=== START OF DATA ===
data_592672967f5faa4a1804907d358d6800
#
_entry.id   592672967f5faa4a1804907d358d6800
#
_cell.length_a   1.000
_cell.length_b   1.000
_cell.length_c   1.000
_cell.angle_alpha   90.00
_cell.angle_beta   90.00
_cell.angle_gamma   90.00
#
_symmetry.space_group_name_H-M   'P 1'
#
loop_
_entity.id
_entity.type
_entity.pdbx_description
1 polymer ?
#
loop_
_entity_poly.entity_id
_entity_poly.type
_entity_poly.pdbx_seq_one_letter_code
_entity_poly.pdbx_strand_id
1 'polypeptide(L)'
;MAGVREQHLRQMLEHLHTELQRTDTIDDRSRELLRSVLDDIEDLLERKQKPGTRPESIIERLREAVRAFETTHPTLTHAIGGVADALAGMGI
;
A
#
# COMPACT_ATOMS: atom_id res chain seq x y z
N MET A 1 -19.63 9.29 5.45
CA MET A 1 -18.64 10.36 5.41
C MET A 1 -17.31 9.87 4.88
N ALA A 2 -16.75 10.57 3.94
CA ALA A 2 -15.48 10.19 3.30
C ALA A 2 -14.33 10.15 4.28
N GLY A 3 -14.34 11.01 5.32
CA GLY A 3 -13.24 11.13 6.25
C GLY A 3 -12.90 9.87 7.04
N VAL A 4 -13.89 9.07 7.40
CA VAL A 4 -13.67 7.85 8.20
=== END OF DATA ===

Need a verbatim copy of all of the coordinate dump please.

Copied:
data_592672967f5faa4a1804907d358d6800
#
_entry.id   592672967f5faa4a1804907d358d6800
#
_cell.length_a   1.000
_cell.length_b   1.000
_cell.length_c   1.000
_cell.angle_alpha   90.00
_cell.angle_beta   90.00
_cell.angle_gamma   90.00
#
_symmetry.space_group_name_H-M   'P 1'
#
loop_
_entity.id
_entity.type
_entity.pdbx_description
1 polymer ?
#
loop_
_entity_poly.entity_id
_entity_poly.type
_entity_poly.pdbx_seq_one_letter_code
_entity_poly.pdbx_strand_id
1 'polypeptide(L)'
;MAGVREQHLRQMLEHLHTELQRTDTIDDRSRELLRSVLDDIEDLLERKQKPGTRPESIIERLREAVRAFETTHPTLTHAIGGVADALAGMGI
;
A
#
# COMPACT_ATOMS: atom_id res chain seq x y z
N MET A 1 -19.63 9.29 5.45
CA MET A 1 -18.64 10.36 5.41
C MET A 1 -17.31 9.87 4.88
N ALA A 2 -16.75 10.57 3.94
CA ALA A 2 -15.48 10.19 3.30
C ALA A 2 -14.33 10.15 4.28
N GLY A 3 -14.34 11.01 5.32
CA GLY A 3 -13.24 11.13 6.25
C GLY A 3 -12.90 9.87 7.04
N VAL A 4 -13.89 9.07 7.40
CA VAL A 4 -13.67 7.85 8.20